This is a very big and very simple idea. For the moment, try to ignore the irony of words being highly subjective, and of the annoying fact that there is no less clunky a word for something so important. But know that art and music are more efficient, historically proven, and powerful modes of communication than strings of words. They predate writing by millions of years, and are the basis for all forms of communication, which in turn led to an ability to collaborate and make a society into a civilization.
In fact words are a combination of pictorial and aural information; both sensed and perceived. They are no more than symbols which we attribute meaning to. You may read the word “nature” and think of the woods and the wilderness; the birds and the bees; all that is fully removed from the synthetic-seeming world of everyday life. Another person may read “nature” and think of all the world, including humanity, as being part. Some words are far less open-ended, such as ‘box’, but everyone will have in their mind a prototype for what a box really is – the thing that can be called a box out of convenience and fluency of conversation. Words like “the” and “and” are almost universally understood but difficult to define and impossible to reduce further – as such they are the purest words, unburdened by complexity. They are still, however, only symbolizing exactly what we read them to be.
With all that having been said, a book is a collection of words grouped into phrases and [usually] subdivided into sections. All the phrases, verses, sentences, passages, chapters are none but groups of symbols on a page or screen or background of some kind. Just as the word is subjective, since it can be interpreted in infinite ways, a book is the same, multiplied by as many words as there are. Infinity times infinity. Regardless of who the author was, the book will stand alone, open to [over]interpretation. If it were a picture book, there would be no argument – but something about words lends itself to conflict, and unfortunately some apocryphal texts turn meaningless lives into mindless and dangerous cults. All because of the fear of accepting fate, so to speak – “true knowledge comes in admitting you know nothing” – it took me a long time to see the beautiful truth behind these words, and yet I probably could have seen it sooner if I’d only let go of my preconceptions for a little while.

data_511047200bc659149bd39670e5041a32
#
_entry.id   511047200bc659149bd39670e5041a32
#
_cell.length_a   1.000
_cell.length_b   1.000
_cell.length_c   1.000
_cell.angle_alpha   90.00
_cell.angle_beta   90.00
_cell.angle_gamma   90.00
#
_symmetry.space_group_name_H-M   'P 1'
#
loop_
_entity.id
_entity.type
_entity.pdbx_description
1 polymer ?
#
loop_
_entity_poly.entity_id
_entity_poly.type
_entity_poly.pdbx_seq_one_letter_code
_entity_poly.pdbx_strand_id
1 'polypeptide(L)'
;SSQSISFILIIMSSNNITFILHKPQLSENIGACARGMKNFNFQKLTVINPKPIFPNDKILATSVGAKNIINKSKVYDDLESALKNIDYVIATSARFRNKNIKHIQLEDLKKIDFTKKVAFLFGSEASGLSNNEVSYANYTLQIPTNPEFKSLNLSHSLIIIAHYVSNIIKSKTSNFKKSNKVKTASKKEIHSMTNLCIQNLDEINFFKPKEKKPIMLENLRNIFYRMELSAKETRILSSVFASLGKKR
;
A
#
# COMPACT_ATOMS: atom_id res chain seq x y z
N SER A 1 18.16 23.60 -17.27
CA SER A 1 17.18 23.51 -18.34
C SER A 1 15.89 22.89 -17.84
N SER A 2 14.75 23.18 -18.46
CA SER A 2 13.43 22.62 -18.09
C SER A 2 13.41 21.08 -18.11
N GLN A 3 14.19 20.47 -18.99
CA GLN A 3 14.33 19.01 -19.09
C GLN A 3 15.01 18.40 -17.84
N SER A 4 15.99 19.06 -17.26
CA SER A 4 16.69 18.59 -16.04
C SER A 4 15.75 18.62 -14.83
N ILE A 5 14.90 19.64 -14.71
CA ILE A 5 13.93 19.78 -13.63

We cannot have constant squabbling over who is right and who is wrong; who is ‘chosen’ and who is not – it is ludicrous to think that this is at all beneficial to the world, because it is selfish by nature. All the warring in the past has been rooted in disagreement over who is correct, when neither side is. It is the most nefarious force working against humanity – groupthink; siding with the majority in order to belong. Or, simply, to give order to the scary chaotic world all around. How long it will take for people to see that the world is neither scary nor chaotic, but in fact, endlessly imaginative, and simple yet beautiful in its complexity, is beyond me. But that is what has to occur for us to take our nuclear arms and put them into use in space travel, rather than stockpiling them in a Dr. Strangelove-esque dystopia of mutually assured destruction (and collective fear of a ‘doomsday gap’).